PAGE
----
This week’s issue of SSRN’s Islamic Law & Law of the Muslim World eJournal includes:
“Economic Harbingers of Political Modernization: Peaceful Explosion of Rights in Ottoman Istanbul” by Asli Cansunar and Timur Kuran
This paper ascribes a fundamental role to prior shifts in wealth toward non-Muslims and away from conservative groups, including Muslim clerics. These shifts, all under way in the 1700s, motivated Ottoman political leaders to begin, with the Gülhane Edict of 1839, to dismantle traditional institutions grounded in Islamic law and sultanic customs of governance. Despite its momentous provisions, the edict generated only minor resistance, because it addressed widespread and chronic grievances, legitimated trends unfolding for generations, and offered Muslim political elites, who had been losing ground, opportunities to catch up with rapidly advancing local Christians. The data, which come from Istanbul’s Islamic courts, allow the tracking of changes in the distribution of wealth, as measured by the founding of waqfs (Islamic trusts) and ownership of equities known as gediks.
This paper argues that social inclusion of LGBTQ community is essential for the well being of the society. LGBTQ members are frequently discriminated, tortured and are victim of other horrors on the basis of their gender identity. Using Sen’s work on social inclusion, the author assesses the recent legal developments in Pakistan for the LGBTQ community as a case study. This paper defines and provides historical background on the LGBTQ community in Pakistan and their activism. The paper concludes by highlighting the work of Akhuwat Foundation through which members of LGBTQ community are finding ways to access their basic freedoms and participate in the well being of the society.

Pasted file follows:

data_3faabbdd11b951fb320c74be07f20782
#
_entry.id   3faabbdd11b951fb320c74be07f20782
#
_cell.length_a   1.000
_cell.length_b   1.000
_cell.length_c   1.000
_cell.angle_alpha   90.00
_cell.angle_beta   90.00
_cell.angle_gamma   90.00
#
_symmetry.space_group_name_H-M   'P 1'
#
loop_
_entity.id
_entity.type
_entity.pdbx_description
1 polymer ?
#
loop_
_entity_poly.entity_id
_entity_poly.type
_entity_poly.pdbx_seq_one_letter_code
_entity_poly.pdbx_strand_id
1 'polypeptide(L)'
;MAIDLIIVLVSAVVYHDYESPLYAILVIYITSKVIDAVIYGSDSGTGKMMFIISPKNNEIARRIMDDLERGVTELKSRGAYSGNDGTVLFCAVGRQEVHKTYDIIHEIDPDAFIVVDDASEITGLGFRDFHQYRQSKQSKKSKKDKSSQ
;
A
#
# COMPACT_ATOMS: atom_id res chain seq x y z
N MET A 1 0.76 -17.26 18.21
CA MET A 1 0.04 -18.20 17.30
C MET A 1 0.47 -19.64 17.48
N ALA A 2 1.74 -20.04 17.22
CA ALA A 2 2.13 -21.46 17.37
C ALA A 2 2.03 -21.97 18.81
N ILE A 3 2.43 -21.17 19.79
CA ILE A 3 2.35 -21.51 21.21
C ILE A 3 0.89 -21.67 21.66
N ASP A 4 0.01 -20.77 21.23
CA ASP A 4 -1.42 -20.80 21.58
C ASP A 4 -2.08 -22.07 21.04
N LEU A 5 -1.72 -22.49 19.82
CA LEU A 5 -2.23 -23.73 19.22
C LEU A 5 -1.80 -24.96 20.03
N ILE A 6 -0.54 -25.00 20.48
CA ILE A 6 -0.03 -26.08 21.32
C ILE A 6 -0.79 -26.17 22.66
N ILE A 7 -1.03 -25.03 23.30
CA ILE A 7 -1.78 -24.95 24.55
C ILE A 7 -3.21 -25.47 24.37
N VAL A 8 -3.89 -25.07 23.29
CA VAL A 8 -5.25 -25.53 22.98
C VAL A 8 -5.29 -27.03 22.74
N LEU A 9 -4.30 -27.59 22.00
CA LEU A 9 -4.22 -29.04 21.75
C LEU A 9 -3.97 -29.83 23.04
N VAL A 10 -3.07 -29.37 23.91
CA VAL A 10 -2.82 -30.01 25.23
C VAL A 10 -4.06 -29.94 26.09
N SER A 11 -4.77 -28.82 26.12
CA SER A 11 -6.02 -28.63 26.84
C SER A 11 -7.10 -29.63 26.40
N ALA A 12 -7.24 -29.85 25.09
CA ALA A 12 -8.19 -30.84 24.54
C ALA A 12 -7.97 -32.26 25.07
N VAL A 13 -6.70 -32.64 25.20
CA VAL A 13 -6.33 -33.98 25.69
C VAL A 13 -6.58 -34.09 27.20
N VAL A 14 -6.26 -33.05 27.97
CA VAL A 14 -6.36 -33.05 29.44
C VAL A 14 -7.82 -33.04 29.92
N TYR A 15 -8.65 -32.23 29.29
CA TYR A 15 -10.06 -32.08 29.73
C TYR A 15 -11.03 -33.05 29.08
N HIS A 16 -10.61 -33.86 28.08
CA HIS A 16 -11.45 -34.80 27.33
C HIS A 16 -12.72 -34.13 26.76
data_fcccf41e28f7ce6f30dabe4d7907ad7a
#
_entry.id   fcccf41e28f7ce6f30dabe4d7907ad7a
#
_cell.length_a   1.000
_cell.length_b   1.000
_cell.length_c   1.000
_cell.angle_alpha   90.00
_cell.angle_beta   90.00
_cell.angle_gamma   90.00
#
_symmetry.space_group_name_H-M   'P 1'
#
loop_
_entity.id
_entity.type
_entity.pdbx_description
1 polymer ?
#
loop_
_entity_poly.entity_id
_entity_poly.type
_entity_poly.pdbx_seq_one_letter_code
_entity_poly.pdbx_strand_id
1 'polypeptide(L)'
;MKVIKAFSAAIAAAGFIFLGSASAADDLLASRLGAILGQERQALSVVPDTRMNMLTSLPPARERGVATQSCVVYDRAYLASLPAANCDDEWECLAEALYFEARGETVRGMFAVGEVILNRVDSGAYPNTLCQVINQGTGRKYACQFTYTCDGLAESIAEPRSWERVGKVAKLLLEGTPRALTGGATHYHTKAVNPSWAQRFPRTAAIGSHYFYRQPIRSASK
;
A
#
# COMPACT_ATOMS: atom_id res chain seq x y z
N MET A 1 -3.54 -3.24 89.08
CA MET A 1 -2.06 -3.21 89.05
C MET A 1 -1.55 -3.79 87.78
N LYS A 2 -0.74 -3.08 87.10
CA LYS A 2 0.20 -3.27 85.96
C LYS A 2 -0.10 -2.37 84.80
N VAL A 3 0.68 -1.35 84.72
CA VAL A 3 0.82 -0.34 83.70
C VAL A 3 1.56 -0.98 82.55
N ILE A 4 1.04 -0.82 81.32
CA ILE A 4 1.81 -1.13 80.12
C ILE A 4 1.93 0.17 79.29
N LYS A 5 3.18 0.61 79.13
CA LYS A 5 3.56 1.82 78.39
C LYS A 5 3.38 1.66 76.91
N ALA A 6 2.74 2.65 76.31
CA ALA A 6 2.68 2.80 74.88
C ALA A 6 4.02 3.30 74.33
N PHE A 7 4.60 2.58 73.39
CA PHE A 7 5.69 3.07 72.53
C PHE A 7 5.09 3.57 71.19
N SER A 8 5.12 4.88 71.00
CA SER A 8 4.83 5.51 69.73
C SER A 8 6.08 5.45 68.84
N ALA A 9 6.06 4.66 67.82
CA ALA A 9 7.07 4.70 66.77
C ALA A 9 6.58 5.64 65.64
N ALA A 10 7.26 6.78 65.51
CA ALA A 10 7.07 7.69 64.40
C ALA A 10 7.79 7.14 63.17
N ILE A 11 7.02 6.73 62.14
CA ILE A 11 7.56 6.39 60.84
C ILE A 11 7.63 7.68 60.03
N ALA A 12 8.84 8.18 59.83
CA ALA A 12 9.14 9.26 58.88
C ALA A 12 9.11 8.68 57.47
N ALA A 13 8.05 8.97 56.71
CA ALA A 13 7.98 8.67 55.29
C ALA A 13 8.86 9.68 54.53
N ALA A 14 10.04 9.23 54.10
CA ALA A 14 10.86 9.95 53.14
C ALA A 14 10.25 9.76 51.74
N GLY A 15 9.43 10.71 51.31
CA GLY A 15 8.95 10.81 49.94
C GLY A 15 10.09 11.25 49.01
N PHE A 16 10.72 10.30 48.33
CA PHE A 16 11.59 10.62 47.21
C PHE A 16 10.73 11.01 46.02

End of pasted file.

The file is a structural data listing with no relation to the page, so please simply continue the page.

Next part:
“The Challenges of Islamic Law Adjudication in Public Reason,” by Mohammad Fadel, as part of Public Reason and Courts, edited by Langvatn et al., Cambridge University Press, Forthcoming
Rawls’ conception of public reason precludes the enforcement of rules derived from metaphysically controversial doctrines, such as revealed religions. Accordingly, a commitment to public reason seems to exclude adoption of Islamic legal doctrines as legitimate rules of decision. While that is true as a matter of ideal theory, the relationship of public reason to Islamic law in non-ideal theory is more complex. Islamic law is either directly incorporated in the legal systems of numerous Muslim and non-Muslim jurisdictions throughout the world, or its rules arise incidentally in various cases even where Islamic law is not formally part of the legal order. This chapter argues that the idea of public reason can meaningfully guide public reason minded judges when they are tasked with applying Islamic law in a fashion that vindicates the ideals of public reason.